Tips and Suggestions on Filing a Mining Claim (Part 1): by Reily Smith
As many of you already know, I'm a bit sour on the whole gold mining claim thing...but that's just me. For those of you interested in mining claims, California gold miner Reily Smith has some excellent and detailed claim info in this post, so listen up:
An Interesting Adventure
If you're reading this site, you probably either have a gold mining claim or would like to have one. The information I'm providing in this post is meant to help you file a claim. I'll only be dealing with placer claims here because with today's environmental concerns and restrictions, a lode claim or working hard-rock mine is beyond the reach of most small-scale miners like us.
The subject of mining claims is well beyond the capability of Bedrock Dreams to cover simply because there are just too many details to be considered. So I'll limit my approach here to tips and suggestions. Like most of you, I'm a small-scale gold miner with limited expertise but I'm a licensed land surveyor in California and Oregon and in the last two years I've filed two of my own claims and helped a friend with another. It's been an interesting adventure, to say the least.
1) If you don't know this already, there is an abundance of publications and info relating to mining claims available on the internet. However, you still need to research the Bureau of Land Management (BLM) for specific information and material pertaining to your particular state. Read and study this material very carefully and follow all rules and guidelines. I advise you to try and make contact with a BLM employee who is friendly and knowledgeable. You'd be surprised just how many BLM employees lack even rudimentary knowledge of their own rules when it comes to mining claims. Some of these latter individuals will even try to buffalo you when you need a correct answer.
2) Once again, if you really want your own gold mining claim you need to read and research the BLM's public info on the subject. Next, get an elementary surveying text...it's not as daunting a subject as you might think and with a little reading and study you'll probably end up knowing more than some BLM employees. You'll need to understand the Public Land Survey System (sections, townships, ranges, etc.). Additionally, you'll need to have a good understanding of the aliquot breakdown of sections. For example, a section is 640 acres (one square mile), a 1/4 section is 160 acres, and a 1/16 section is 40 acres or twice the size of a typical 20-acre placer claim. Finally, if you find yourself in an unsurveyed area. you'll need to understand metes and bounds descriptions which begin at a certain point and then commence in various directions and distances around the parcel.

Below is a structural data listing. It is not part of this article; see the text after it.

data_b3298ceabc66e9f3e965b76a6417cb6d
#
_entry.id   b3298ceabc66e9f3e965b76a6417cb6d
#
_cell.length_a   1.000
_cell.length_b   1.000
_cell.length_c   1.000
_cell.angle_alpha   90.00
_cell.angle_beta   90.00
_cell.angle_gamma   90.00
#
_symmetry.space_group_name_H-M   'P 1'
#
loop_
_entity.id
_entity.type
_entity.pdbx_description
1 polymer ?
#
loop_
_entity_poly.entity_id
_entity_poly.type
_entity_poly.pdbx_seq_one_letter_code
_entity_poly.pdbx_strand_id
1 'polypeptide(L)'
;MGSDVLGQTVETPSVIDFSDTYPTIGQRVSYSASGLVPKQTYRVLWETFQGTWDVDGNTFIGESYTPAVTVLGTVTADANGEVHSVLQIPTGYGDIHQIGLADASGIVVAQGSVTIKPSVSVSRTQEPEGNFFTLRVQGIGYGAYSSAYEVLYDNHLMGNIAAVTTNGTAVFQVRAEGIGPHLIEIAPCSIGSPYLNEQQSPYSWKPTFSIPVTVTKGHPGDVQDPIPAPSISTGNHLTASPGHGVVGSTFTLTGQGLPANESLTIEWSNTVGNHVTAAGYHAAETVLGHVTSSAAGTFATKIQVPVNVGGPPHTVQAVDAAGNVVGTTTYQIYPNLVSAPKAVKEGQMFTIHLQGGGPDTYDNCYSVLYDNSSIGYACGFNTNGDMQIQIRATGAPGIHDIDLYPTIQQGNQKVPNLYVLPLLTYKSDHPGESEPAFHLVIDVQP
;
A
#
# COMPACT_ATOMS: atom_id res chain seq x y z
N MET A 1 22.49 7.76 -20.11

3) Next, familiarize yourself with BLM quadrangle (quad) maps. These will show the townships which are composed of 36 sections per township stacked north and south. Ranges are the 36 section blocks or townships counted in and east-west direction from a base meridian. Quads will also show sections. If no sections are shown on a quad, you're probably dealing with an area that hasn't been surveyed. There are a few areas in the Western states of the U.S. that are unsurveyed, but sometimes the BLM 'proscribes' sections and will provide you with a copy of their Geographic Information System (GIS) map showing where BLM 'assumes' the sections are. Then they'll expect you to describe things based on their GIS map. I suggest you not bother with trying to find a section or 1/4 section this way because they probably don't exist. When this happens, you'll need a computer loaded with a quad program to plot the latitudes/longitudes to get yourself oriented properly. If you get into a protracted section like this, you may have to to contact the BLM and the survey branch where they have a Geographic Coordinate Data Base (GCDB). Most of these surveyors are pretty good people and if you tell them your situation they'll probably just give you the the latitude/longitude of the survey points you need to break down your section to legally describe your claim.
4) Quad map programs for your computer run about $100.00 for the entire state and along with a ground positioning system (GPS) unit, you should be able to locate the area in question. As for myself, I use Maptech's Terrain Navigator Program. The state-wide quad map programs are very useful for finding old mine sites, topographic features, and access routes. You can also use them for for storing waypoints and routes and downloading them to your GPS. The learning curve here is about a day or two of practicing with it. You'll also find other BLM and/or Forest Service maps highly useful in your quest to find a claim.
(c) Reily S. (for Bedrock Dreams) 2013
(You can contact Reily at: firstname.lastname@example.org)
Questions? E-mail me at email@example.com